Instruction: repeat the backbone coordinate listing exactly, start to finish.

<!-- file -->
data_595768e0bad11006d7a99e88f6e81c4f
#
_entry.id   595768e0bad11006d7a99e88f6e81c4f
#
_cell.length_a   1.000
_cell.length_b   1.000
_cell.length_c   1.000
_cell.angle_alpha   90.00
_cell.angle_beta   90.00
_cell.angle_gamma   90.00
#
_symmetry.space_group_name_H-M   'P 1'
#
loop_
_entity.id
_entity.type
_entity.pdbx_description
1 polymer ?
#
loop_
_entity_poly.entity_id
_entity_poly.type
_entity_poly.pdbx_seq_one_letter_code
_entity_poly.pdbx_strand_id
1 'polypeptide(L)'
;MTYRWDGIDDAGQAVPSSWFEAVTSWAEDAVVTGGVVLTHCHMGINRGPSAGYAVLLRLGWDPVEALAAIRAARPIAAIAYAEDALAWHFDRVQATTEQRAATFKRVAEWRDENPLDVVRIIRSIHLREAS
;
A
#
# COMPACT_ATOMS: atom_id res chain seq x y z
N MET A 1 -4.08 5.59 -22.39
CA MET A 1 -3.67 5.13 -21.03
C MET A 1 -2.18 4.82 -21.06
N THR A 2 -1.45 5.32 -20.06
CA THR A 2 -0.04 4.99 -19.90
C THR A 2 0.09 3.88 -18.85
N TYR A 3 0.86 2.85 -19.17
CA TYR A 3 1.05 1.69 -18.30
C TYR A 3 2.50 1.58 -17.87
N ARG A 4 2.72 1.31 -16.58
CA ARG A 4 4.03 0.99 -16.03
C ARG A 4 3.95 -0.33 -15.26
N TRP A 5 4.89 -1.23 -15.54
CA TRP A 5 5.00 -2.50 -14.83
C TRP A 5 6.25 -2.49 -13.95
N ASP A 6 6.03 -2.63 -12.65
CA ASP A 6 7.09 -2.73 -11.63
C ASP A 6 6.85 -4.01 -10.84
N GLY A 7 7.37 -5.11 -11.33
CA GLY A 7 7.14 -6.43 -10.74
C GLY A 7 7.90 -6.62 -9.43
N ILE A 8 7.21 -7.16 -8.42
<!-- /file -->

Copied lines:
data_595768e0bad11006d7a99e88f6e81c4f
#
_entry.id   595768e0bad11006d7a99e88f6e81c4f
#
_cell.length_a   1.000
_cell.length_b   1.000
_cell.length_c   1.000
_cell.angle_alpha   90.00
_cell.angle_beta   90.00
_cell.angle_gamma   90.00
#
_symmetry.space_group_name_H-M   'P 1'
#
loop_
_entity.id
_entity.type
_entity.pdbx_description
1 polymer ?
#
loop_
_entity_poly.entity_id
_entity_poly.type
_entity_poly.pdbx_seq_one_letter_code
_entity_poly.pdbx_strand_id
1 'polypeptide(L)'
;MTYRWDGIDDAGQAVPSSWFEAVTSWAEDAVVTGGVVLTHCHMGINRGPSAGYAVLLRLGWDPVEALAAIRAARPIAAIAYAEDALAWHFDRVQATTEQRAATFKRVAEWRDENPLDVVRIIRSIHLREAS
;
A
#
# COMPACT_ATOMS: atom_id res chain seq x y z
N MET A 1 -4.08 5.59 -22.39
CA MET A 1 -3.67 5.13 -21.03
C MET A 1 -2.18 4.82 -21.06
N THR A 2 -1.45 5.32 -20.06
CA THR A 2 -0.04 4.99 -19.90
C THR A 2 0.09 3.88 -18.85
N TYR A 3 0.86 2.85 -19.17
CA TYR A 3 1.05 1.69 -18.30
C TYR A 3 2.50 1.58 -17.87
N ARG A 4 2.72 1.31 -16.58
CA ARG A 4 4.03 0.99 -16.03
C ARG A 4 3.95 -0.33 -15.26
N TRP A 5 4.89 -1.23 -15.54
CA TRP A 5 5.00 -2.50 -14.83
C TRP A 5 6.25 -2.49 -13.95
N ASP A 6 6.03 -2.63 -12.65
CA ASP A 6 7.09 -2.73 -11.63
C ASP A 6 6.85 -4.01 -10.84
N GLY A 7 7.37 -5.11 -11.33
CA GLY A 7 7.14 -6.43 -10.74
C GLY A 7 7.90 -6.62 -9.43
N ILE A 8 7.21 -7.16 -8.42